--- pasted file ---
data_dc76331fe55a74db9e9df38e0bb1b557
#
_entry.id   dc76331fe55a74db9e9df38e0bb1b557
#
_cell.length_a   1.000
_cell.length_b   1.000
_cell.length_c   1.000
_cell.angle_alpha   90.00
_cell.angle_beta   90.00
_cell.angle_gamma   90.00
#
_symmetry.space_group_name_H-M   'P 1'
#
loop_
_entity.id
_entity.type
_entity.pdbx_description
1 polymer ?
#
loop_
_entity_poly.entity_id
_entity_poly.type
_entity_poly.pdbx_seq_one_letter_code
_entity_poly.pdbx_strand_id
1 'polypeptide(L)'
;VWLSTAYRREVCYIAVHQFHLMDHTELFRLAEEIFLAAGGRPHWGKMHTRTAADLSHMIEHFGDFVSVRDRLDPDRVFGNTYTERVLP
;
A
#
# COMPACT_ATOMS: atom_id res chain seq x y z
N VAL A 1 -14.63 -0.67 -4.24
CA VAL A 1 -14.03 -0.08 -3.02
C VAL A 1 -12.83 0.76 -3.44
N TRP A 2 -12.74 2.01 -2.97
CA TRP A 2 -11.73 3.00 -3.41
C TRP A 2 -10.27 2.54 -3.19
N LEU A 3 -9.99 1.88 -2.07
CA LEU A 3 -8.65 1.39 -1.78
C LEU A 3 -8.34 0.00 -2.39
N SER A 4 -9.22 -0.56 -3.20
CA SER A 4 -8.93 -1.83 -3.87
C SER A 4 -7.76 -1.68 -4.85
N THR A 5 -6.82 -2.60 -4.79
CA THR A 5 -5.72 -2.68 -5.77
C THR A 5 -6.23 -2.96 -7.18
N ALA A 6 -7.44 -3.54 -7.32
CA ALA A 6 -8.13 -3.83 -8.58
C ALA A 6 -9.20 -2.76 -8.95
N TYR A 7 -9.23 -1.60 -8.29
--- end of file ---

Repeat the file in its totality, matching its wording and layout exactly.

data_dc76331fe55a74db9e9df38e0bb1b557
#
_entry.id   dc76331fe55a74db9e9df38e0bb1b557
#
_cell.length_a   1.000
_cell.length_b   1.000
_cell.length_c   1.000
_cell.angle_alpha   90.00
_cell.angle_beta   90.00
_cell.angle_gamma   90.00
#
_symmetry.space_group_name_H-M   'P 1'
#
loop_
_entity.id
_entity.type
_entity.pdbx_description
1 polymer ?
#
loop_
_entity_poly.entity_id
_entity_poly.type
_entity_poly.pdbx_seq_one_letter_code
_entity_poly.pdbx_strand_id
1 'polypeptide(L)'
;VWLSTAYRREVCYIAVHQFHLMDHTELFRLAEEIFLAAGGRPHWGKMHTRTAADLSHMIEHFGDFVSVRDRLDPDRVFGNTYTERVLP
;
A
#
# COMPACT_ATOMS: atom_id res chain seq x y z
N VAL A 1 -14.63 -0.67 -4.24
CA VAL A 1 -14.03 -0.08 -3.02
C VAL A 1 -12.83 0.76 -3.44
N TRP A 2 -12.74 2.01 -2.97
CA TRP A 2 -11.73 3.00 -3.41
C TRP A 2 -10.27 2.54 -3.19
N LEU A 3 -9.99 1.88 -2.07
CA LEU A 3 -8.65 1.39 -1.78
C LEU A 3 -8.34 0.00 -2.39
N SER A 4 -9.22 -0.56 -3.20
CA SER A 4 -8.93 -1.83 -3.87
C SER A 4 -7.76 -1.68 -4.85
N THR A 5 -6.82 -2.60 -4.79
CA THR A 5 -5.72 -2.68 -5.77
C THR A 5 -6.23 -2.96 -7.18
N ALA A 6 -7.44 -3.54 -7.32
CA ALA A 6 -8.13 -3.83 -8.58
C ALA A 6 -9.20 -2.76 -8.95
N TYR A 7 -9.23 -1.60 -8.29